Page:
APRIL 20, 1864.

Three years ago to-day
We raised our hands to heaven,
And on the rolls of muster
Our names were thirty-seven,
As we took the oath of service
With our right hand raised to heaven.
O ‘twas a gallant day
In memory still adored,
That day of our sun-bright nuptials
With the musket and the sword!
Shrill rank the fifes, the bugles blared,
And beneath a cloudless heaven
Twinkled a thousand bayonets,
And the swords were thirty-seven.
Of the thousand stalwart bayonets
Two hundred march to-day;
Hundreds lie in Virginia swamps,
And hundreds in Maryland clay;
And other hundreds, less happy, drag
Their shattered limbs around,
And envy the deep, long, blessed sleep
Of the battle-field’s holy ground.
For the swords – one night, a week ago,
The remnant, just eleven,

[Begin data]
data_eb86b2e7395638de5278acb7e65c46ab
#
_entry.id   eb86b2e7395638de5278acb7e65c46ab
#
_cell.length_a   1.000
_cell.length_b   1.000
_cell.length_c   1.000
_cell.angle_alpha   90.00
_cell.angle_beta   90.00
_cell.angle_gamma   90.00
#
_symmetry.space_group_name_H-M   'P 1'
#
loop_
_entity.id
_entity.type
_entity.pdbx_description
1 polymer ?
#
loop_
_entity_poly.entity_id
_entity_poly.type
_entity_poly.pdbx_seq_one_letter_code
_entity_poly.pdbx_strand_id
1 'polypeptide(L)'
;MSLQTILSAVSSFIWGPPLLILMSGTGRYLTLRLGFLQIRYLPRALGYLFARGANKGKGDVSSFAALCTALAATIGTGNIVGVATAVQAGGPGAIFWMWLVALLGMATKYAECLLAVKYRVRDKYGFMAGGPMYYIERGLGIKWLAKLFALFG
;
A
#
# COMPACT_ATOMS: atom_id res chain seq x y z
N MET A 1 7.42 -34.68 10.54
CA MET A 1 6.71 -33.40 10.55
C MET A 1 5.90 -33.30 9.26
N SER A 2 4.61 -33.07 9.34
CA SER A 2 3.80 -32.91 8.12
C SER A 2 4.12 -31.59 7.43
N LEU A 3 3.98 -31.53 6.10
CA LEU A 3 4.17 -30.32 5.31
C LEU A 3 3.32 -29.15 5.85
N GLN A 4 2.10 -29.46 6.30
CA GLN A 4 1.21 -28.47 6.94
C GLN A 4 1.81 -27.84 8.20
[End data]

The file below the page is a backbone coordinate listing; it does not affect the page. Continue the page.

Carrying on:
Gathered around a banqueting board
With seats for thirty-seven;
There were two limped in on crutches,
And two had each but a hand
To pour the wine and raise the cup
As we toasted “Our flag and land!”
And the room seemed filled with whispers
As we looked at the vacant seats,
And with choaking throats, we pushed aside
The rich but untasted meats;
Then in silence we brimmed our glasses,
As we rose up – just eleven,
And bowed as we drank to the loved and the dead
Who had made us thirty-seven!
- Harper’s Weekly.

Title:April 20, 1864

Author:Private Miles O'Reilly

Publication:The Blackburn Times

Published in:Blackburn

Date:May 14, 1864

Keywords:america, song, war


This pro-Union poem is purportedly by Private Miles O’Reilly, but this is actually a pseudonym for the Irish writer Charles G. Halpine who enlisted in the 69th New York infantry in 1861. His poems on the subject of the American Civil War became famous and this one was originally published in Harper’s Magazine. – SR